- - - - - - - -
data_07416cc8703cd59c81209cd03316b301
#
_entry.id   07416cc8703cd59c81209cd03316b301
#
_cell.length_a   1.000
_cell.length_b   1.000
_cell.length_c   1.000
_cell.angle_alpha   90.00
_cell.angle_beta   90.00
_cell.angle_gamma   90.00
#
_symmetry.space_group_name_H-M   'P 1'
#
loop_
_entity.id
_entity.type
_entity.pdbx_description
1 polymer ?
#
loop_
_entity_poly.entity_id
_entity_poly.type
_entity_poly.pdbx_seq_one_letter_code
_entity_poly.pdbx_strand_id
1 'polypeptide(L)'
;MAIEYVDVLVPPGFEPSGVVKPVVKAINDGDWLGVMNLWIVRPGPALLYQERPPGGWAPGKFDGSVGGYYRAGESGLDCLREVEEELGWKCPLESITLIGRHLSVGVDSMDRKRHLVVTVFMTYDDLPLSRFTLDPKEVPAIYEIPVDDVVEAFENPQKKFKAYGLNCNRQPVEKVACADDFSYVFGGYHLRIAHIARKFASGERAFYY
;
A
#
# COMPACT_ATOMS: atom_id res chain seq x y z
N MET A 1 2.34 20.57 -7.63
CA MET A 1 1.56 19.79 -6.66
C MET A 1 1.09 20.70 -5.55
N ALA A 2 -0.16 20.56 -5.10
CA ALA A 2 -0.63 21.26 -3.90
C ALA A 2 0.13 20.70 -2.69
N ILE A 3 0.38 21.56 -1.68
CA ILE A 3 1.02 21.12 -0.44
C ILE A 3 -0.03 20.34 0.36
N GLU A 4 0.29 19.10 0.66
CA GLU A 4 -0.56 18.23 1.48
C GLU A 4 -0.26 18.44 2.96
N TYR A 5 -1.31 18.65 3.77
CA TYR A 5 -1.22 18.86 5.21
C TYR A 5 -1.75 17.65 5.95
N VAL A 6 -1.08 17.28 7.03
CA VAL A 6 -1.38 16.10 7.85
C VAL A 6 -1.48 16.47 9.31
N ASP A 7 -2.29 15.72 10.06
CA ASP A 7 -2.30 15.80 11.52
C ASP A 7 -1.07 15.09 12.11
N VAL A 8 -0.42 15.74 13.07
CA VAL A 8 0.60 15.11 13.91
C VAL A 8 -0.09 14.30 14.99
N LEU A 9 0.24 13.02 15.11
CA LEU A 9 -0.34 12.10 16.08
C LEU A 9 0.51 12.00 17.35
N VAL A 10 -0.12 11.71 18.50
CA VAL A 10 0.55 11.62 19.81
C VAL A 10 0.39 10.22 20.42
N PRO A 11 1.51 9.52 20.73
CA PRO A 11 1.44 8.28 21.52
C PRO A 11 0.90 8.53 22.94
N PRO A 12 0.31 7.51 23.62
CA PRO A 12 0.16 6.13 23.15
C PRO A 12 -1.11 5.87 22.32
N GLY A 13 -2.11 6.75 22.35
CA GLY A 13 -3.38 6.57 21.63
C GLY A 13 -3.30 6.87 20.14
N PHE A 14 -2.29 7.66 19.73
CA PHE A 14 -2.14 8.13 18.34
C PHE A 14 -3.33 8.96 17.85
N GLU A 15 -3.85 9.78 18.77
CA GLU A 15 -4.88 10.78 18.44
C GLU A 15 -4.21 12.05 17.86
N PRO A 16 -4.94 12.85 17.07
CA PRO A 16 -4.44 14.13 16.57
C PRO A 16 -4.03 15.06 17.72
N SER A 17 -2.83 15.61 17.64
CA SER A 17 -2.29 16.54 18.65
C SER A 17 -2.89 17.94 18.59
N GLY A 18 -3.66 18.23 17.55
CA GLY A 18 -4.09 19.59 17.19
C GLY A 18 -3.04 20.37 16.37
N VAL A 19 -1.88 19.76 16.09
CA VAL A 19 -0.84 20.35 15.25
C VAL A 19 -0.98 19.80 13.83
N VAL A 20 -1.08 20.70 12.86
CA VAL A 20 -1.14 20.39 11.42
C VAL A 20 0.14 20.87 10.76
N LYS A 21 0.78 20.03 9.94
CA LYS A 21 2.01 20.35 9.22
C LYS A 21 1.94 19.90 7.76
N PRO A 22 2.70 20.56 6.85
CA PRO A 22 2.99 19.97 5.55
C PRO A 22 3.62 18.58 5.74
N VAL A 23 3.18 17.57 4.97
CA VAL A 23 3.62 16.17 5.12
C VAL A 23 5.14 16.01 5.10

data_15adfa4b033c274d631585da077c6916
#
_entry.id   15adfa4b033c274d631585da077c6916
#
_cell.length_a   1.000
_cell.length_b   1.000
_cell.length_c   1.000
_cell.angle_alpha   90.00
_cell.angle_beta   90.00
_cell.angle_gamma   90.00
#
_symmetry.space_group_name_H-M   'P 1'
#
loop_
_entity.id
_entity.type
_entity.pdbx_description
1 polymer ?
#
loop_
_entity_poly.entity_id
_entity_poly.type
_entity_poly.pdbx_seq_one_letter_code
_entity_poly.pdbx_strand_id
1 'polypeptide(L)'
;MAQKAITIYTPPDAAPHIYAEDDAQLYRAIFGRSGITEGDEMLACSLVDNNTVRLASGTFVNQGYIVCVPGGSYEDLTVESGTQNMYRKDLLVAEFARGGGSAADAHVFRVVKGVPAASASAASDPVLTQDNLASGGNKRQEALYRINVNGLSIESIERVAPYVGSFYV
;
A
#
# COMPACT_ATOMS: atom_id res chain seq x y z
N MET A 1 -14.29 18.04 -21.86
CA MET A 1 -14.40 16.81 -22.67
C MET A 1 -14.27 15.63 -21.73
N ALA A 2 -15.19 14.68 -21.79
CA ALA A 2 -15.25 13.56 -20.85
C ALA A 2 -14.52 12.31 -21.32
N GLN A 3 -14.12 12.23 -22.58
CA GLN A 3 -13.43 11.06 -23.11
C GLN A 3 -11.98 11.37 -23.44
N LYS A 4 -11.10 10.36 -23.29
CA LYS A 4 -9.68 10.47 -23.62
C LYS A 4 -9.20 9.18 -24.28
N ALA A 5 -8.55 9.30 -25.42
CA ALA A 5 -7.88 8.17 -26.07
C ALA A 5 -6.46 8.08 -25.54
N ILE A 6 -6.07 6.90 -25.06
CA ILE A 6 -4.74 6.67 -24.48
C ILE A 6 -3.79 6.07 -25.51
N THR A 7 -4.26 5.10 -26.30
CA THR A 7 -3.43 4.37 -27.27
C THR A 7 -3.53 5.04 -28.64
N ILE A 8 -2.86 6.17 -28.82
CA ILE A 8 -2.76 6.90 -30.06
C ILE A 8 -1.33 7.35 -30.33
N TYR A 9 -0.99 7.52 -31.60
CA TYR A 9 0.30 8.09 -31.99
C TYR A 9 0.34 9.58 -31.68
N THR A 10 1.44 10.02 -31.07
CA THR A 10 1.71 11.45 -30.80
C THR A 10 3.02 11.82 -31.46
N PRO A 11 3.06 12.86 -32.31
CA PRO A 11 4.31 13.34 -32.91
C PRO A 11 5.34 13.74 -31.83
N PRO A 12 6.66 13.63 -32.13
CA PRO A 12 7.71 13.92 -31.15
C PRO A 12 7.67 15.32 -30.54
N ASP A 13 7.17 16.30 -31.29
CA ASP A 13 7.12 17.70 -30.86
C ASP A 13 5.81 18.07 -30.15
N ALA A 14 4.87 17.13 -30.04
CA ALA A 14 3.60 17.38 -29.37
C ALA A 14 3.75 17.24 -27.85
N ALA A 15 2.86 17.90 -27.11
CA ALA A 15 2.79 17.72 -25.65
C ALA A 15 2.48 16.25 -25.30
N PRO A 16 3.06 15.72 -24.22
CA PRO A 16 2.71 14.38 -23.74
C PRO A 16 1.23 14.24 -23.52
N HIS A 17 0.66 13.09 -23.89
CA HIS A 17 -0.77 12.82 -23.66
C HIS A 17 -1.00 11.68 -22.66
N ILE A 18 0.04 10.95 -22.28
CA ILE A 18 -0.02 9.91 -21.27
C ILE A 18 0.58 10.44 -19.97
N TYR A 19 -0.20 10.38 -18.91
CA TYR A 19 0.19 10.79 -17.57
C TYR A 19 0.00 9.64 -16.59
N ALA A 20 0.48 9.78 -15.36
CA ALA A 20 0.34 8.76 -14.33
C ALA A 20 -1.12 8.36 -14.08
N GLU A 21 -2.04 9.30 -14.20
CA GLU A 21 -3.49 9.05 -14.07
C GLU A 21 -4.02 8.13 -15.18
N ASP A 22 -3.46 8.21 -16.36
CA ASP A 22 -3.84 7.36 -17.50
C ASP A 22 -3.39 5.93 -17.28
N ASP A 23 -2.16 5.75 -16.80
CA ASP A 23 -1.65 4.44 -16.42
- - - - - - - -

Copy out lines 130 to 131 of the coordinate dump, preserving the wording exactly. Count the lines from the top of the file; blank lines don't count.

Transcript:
N MET A 1 -14.29 18.04 -21.86
CA MET A 1 -14.40 16.81 -22.67